Nephrotic syndrome - congenital
Congenital nephrotic syndrome is a disorder that is passed down through families in which a baby develops protein in the urine and swelling of the body.
Congenital nephrotic syndrome is an autosomal recessive genetic disorder. This means that each parent must pass on a copy of the defective gene in order for the child to have the disease.
Although congenital means present from birth, with congenital nephrotic syndrome, symptoms of the disease occur in the first 3 months of life.
Congenital nephrotic syndrome is a very rare form of nephrotic syndrome. Nephrotic syndrome is a group of symptoms that include protein in the urine, low blood protein levels in the blood, high cholesterol levels, high triglyceride levels, and swelling.
Children with this disorder have an abnormal form of a protein called nephrin. The kidney's filters (glomeruli) need this protein to function normally.
Symptoms of nephrotic syndrome include:
An ultrasound done on the pregnant mother may show a larger-than-normal placenta. The placenta is the organ that develops during pregnancy to feed the growing baby.
Pregnant mothers may have a screening test done during pregnancy to check for this condition. The test looks for higher-than-normal levels of alpha-fetoprotein in a sample of amniotic fluid. Genetic tests are then used to confirm the diagnosis if the screening test is positive.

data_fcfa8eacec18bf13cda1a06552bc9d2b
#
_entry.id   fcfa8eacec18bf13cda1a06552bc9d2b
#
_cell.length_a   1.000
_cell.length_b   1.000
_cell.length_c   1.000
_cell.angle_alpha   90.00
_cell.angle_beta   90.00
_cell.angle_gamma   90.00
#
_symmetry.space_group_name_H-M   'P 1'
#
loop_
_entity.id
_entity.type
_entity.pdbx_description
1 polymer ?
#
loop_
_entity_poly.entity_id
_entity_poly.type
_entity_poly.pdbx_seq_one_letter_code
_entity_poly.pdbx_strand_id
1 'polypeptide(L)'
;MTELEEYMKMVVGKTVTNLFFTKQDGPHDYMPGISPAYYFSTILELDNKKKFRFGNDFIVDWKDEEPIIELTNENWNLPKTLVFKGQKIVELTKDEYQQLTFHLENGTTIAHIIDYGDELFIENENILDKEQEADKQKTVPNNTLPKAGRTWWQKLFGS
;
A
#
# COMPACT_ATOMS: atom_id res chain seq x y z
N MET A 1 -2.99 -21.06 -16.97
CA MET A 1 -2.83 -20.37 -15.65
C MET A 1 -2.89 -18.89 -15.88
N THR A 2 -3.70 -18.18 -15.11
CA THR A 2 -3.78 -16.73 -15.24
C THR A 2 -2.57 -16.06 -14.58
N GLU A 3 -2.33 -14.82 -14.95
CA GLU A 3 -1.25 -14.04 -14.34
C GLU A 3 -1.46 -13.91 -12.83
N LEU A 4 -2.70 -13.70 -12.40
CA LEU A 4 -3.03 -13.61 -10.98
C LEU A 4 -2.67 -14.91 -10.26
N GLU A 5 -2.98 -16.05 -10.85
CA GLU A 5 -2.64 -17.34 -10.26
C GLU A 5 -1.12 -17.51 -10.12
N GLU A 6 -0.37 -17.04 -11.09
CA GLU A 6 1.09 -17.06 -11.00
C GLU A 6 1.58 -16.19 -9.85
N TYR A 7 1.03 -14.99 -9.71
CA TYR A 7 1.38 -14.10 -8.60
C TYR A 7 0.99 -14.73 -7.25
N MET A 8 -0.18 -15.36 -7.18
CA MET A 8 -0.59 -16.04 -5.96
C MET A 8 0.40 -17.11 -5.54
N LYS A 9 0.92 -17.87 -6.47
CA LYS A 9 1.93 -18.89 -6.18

After birth, the infant will show signs of severe fluid retention and swelling. The health care provider will hear abnormal sounds when listening to the baby's heart and lungs with a stethoscope. Blood pressure may be high. There may be signs of malnutrition.
Early and aggressive treatment is needed to control this disorder.
Treatment may involve:
Fluids may be limited to help control swelling.
The disorder often leads to infection, malnutrition, and kidney failure. It can lead to death by age 5, and many children die within the first year. Congenital nephrotic syndrome may be controlled in some cases with early and aggressive treatment, including an early kidney transplant.
Complications of this condition include:
Call your provider if your child has symptoms of congenital nephrotic syndrome.
Tryggvason K, Patrakka J. Inherited disorders of the glomerulus. In: Skorecki K, Chertow GM, Marsden PA, Taal MW, Yu ASL, eds. Brenner and Rector's The Kidney. 10th ed. Philadelphia, PA: Elsevier; 2016:chap 44.
Vogt BA, Dell MK. The kidney and urinary tract of the neonate. In: Martin RJ, Fanaroff AA, Walsh MC, eds. Fanaroff and Martin's Neonatal-Perinatal Medicine: Diseases of the Fetus and Infant. 10th ed. Philadelphia, PA: Elsevier Saunders; 2015:chap 101.BACK TO TOP
Review Date: 8/1/2017
Reviewed By: Walead Latif, MD, nephrologist and Clinical Associate Professor, Rutgers Medical School, Newark, NJ. Review provided by VeriMed Healthcare Network. Also reviewed by David Zieve, MD, MHA, Medical Director, Brenda Conaway, Editorial Director, and the A.D.A.M. Editorial team.
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